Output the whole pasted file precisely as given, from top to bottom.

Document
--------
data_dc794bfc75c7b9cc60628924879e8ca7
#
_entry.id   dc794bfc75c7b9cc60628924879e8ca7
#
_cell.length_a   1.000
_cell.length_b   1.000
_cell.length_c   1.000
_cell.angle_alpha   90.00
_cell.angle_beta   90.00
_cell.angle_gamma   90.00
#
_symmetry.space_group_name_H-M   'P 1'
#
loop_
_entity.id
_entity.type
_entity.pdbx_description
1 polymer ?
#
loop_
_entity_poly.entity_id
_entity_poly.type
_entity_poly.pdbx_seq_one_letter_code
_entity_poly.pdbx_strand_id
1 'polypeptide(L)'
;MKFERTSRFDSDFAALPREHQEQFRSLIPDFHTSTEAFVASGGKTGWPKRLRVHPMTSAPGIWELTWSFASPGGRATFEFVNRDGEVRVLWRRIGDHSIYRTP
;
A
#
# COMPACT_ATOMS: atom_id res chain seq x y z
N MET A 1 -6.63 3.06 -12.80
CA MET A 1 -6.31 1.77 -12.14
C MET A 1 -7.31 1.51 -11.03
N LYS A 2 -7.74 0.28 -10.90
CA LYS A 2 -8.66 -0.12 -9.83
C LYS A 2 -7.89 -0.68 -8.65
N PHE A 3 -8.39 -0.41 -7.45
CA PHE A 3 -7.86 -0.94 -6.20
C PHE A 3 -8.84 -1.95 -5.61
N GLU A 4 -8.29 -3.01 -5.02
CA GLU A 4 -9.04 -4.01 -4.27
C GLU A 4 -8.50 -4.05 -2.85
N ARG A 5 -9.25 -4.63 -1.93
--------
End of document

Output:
data_dc794bfc75c7b9cc60628924879e8ca7
#
_entry.id   dc794bfc75c7b9cc60628924879e8ca7
#
_cell.length_a   1.000
_cell.length_b   1.000
_cell.length_c   1.000
_cell.angle_alpha   90.00
_cell.angle_beta   90.00
_cell.angle_gamma   90.00
#
_symmetry.space_group_name_H-M   'P 1'
#
loop_
_entity.id
_entity.type
_entity.pdbx_description
1 polymer ?
#
loop_
_entity_poly.entity_id
_entity_poly.type
_entity_poly.pdbx_seq_one_letter_code
_entity_poly.pdbx_strand_id
1 'polypeptide(L)'
;MKFERTSRFDSDFAALPREHQEQFRSLIPDFHTSTEAFVASGGKTGWPKRLRVHPMTSAPGIWELTWSFASPGGRATFEFVNRDGEVRVLWRRIGDHSIYRTP
;
A
#
# COMPACT_ATOMS: atom_id res chain seq x y z
N MET A 1 -6.63 3.06 -12.80
CA MET A 1 -6.31 1.77 -12.14
C MET A 1 -7.31 1.51 -11.03
N LYS A 2 -7.74 0.28 -10.90
CA LYS A 2 -8.66 -0.12 -9.83
C LYS A 2 -7.89 -0.68 -8.65
N PHE A 3 -8.39 -0.41 -7.45
CA PHE A 3 -7.86 -0.94 -6.20
C PHE A 3 -8.84 -1.95 -5.61
N GLU A 4 -8.29 -3.01 -5.02
CA GLU A 4 -9.04 -4.01 -4.27
C GLU A 4 -8.50 -4.05 -2.85
N ARG A 5 -9.25 -4.63 -1.93